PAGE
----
It happened before she was Persephone, when they still called her Kore, maiden, unclaimed. She was amongst the spring flowers when Pluto, god of the underworld clad in his mineral wealth, spotted her, picked her, snatched her down to the dark realm of the dead.

Demeter, mother and goddess of growth, despaired. She couldn’t bear it and couldn’t bear. The earth suffered with her, parched by the noxious burn of self-interest, drained by her weeping. Greed had wintered the world.

A hunger spread all over, sinking all the way down from Persephone’s tongue. Her pining for lost light turned flesh when she saw the glow of an open pomegranate thrust toward her like a snare by her captor.

Curious, wanting, unsure, she swallowed down six jewel-seeds of the underworld and they took root in her body, knotting her to darkness and he who had taken control. This was the rape of Persephone, and the cycle of consequence began.

By the time her mother arrived to retrieve her, the deed had been done, her punctured daughter changed maiden to mistress forever. To taste eternity disqualifies you from the world of time.

Because nature is tough, adaptive and equilibrious, as far as it can strain, the earth goddess struck a deal with the god of death. Her stolen child would spend half of the year in the dark with her man, and half returned to her mother, green amongst the flowers.

Persephpone, split, shooting forth and retreating back, again and again, always half-out-of-place, became a constant churning Changeling, with knowledge to be feared, condemned by carnality, always lost. Every year her mother wept, and the earth turned dust.

Persephone is the site of conflict between nature and greed. She is fought over, as object, by the actions of mother and man. The female body has long been considered an asset, something to own but also something brittle, breakable, that might lose its value if ruptured. Persephone swallows her captor’s seed and things can never quite go back to the way they were. This myth of the ruinable woman is another historical tool of control. The value of a body, we are more inclined to realise now, cannot be shattered by the action of another, because bodies belong to selves. They are animate, flexible,  morphous, independent of binaries, this or that, good or bad, perfect or unfit. They are inclined to reproduction and regeneration, and female bodies are definitively cyclical. But still so often the actions of others refuse to reflect this. So much like Persephone, so much like the vegetative world of nature she represents. Life sprouts from death, but not from eradication. Violence takes its toll.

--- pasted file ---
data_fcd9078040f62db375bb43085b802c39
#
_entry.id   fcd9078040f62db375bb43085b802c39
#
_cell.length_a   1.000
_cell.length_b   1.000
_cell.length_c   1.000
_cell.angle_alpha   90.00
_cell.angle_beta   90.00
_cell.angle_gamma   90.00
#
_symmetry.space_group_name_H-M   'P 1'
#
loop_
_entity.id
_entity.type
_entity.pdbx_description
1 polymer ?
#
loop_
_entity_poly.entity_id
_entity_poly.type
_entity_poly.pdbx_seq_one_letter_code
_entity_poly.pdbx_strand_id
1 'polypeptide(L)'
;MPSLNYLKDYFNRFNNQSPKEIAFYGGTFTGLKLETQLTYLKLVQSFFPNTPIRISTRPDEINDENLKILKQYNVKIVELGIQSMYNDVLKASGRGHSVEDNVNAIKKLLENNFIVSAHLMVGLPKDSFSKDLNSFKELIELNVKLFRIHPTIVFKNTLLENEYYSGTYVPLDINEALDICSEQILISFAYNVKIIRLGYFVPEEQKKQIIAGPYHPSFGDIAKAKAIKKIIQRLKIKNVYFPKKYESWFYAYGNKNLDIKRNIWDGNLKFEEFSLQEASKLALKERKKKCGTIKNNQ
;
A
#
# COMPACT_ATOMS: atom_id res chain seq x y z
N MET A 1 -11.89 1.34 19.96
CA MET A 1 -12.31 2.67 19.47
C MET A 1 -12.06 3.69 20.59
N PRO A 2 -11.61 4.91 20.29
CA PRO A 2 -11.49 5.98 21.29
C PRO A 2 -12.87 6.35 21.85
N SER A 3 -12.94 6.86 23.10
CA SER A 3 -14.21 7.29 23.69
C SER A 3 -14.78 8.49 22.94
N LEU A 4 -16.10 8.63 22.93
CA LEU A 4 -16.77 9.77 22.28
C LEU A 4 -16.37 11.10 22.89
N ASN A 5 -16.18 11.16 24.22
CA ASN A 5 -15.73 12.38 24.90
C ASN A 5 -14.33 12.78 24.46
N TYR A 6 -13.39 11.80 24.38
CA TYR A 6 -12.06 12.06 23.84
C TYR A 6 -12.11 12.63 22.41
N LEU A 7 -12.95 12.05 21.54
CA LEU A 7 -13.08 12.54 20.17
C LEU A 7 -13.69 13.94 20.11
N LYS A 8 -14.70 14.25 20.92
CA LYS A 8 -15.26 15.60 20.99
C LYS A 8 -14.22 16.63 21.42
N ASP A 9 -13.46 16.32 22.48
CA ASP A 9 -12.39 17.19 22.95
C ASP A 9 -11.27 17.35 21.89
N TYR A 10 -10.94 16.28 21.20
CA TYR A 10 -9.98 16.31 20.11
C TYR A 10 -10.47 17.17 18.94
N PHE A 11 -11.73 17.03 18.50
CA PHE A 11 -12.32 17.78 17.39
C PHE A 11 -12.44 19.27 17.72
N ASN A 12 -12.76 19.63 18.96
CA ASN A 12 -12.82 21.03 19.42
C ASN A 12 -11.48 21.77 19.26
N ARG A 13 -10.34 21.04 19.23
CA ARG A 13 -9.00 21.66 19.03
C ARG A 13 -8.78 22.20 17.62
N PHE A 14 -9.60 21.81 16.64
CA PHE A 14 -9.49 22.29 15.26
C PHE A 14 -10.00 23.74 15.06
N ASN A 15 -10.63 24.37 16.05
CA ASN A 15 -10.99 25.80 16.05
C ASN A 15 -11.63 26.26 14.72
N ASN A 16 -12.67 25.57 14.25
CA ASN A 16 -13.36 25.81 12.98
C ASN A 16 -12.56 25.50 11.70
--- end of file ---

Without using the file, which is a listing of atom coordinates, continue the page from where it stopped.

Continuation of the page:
Persephone’s tale churns with ambiguity. It is the myth of natural cycles, of regeneration after death as she rejoins the living for Springtime. But it is also the story of how violence has the capacity to change things irreparably. Pluto’s violence is traumatising, his capture, rape and implantation. Every year, like a ritual depression, Persephone returns to the darkness, and the earth loses the will to live. It is a story of the environment as much as it is a story about the power dynamic between men and women, adults and children, and a story of adolescence: the traumatic negotiation of sexual maturity, protection and independence, innocence, rebellion and responsibility. It is a story of the complexity of consequence through time. With “climate crisis” the word of 2019 and #metoo cries still resounding all around in a world dominated by political bravura, extended adolescence, awareness of trauma and fear about the future, Persephone’s churning details continue to echo.

Abridged is Supported by The Arts Council of Northern Ireland